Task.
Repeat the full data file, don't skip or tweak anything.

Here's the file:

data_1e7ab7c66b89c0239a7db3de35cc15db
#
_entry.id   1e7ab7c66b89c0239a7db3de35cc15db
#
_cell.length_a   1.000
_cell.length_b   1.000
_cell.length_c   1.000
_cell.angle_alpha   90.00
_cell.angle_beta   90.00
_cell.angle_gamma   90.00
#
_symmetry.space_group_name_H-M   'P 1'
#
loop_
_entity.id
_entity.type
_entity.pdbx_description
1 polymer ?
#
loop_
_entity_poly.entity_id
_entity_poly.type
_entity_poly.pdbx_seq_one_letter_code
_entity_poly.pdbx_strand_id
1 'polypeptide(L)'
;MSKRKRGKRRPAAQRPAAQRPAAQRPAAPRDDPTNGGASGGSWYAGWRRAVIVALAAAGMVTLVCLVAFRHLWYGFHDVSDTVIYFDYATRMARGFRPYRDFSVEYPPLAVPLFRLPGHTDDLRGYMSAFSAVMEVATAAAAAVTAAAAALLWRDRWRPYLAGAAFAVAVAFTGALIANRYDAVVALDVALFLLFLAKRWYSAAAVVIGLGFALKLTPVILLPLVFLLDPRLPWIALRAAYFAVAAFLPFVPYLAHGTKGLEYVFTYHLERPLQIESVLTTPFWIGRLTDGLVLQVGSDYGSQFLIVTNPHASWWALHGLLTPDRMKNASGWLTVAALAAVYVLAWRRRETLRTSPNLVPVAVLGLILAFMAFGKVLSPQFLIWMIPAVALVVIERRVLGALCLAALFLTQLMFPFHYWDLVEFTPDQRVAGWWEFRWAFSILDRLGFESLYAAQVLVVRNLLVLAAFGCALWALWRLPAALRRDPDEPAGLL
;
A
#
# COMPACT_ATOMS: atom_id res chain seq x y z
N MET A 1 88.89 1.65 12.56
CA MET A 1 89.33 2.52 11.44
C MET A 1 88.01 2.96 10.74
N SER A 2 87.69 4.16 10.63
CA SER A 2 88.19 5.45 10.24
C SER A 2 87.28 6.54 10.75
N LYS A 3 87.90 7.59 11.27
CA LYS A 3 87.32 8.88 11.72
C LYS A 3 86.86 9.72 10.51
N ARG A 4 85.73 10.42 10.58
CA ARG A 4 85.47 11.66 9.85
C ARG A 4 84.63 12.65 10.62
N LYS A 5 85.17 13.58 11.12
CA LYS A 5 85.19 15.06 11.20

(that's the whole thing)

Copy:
data_1e7ab7c66b89c0239a7db3de35cc15db
#
_entry.id   1e7ab7c66b89c0239a7db3de35cc15db
#
_cell.length_a   1.000
_cell.length_b   1.000
_cell.length_c   1.000
_cell.angle_alpha   90.00
_cell.angle_beta   90.00
_cell.angle_gamma   90.00
#
_symmetry.space_group_name_H-M   'P 1'
#
loop_
_entity.id
_entity.type
_entity.pdbx_description
1 polymer ?
#
loop_
_entity_poly.entity_id
_entity_poly.type
_entity_poly.pdbx_seq_one_letter_code
_entity_poly.pdbx_strand_id
1 'polypeptide(L)'
;MSKRKRGKRRPAAQRPAAQRPAAQRPAAPRDDPTNGGASGGSWYAGWRRAVIVALAAAGMVTLVCLVAFRHLWYGFHDVSDTVIYFDYATRMARGFRPYRDFSVEYPPLAVPLFRLPGHTDDLRGYMSAFSAVMEVATAAAAAVTAAAAALLWRDRWRPYLAGAAFAVAVAFTGALIANRYDAVVALDVALFLLFLAKRWYSAAAVVIGLGFALKLTPVILLPLVFLLDPRLPWIALRAAYFAVAAFLPFVPYLAHGTKGLEYVFTYHLERPLQIESVLTTPFWIGRLTDGLVLQVGSDYGSQFLIVTNPHASWWALHGLLTPDRMKNASGWLTVAALAAVYVLAWRRRETLRTSPNLVPVAVLGLILAFMAFGKVLSPQFLIWMIPAVALVVIERRVLGALCLAALFLTQLMFPFHYWDLVEFTPDQRVAGWWEFRWAFSILDRLGFESLYAAQVLVVRNLLVLAAFGCALWALWRLPAALRRDPDEPAGLL
;
A
#
# COMPACT_ATOMS: atom_id res chain seq x y z
N MET A 1 88.89 1.65 12.56
CA MET A 1 89.33 2.52 11.44
C MET A 1 88.01 2.96 10.74
N SER A 2 87.69 4.16 10.63
CA SER A 2 88.19 5.45 10.24
C SER A 2 87.28 6.54 10.75
N LYS A 3 87.90 7.59 11.27
CA LYS A 3 87.32 8.88 11.72
C LYS A 3 86.86 9.72 10.51
N ARG A 4 85.73 10.42 10.58
CA ARG A 4 85.47 11.66 9.85
C ARG A 4 84.63 12.65 10.62
N LYS A 5 85.17 13.58 11.12
CA LYS A 5 85.19 15.06 11.20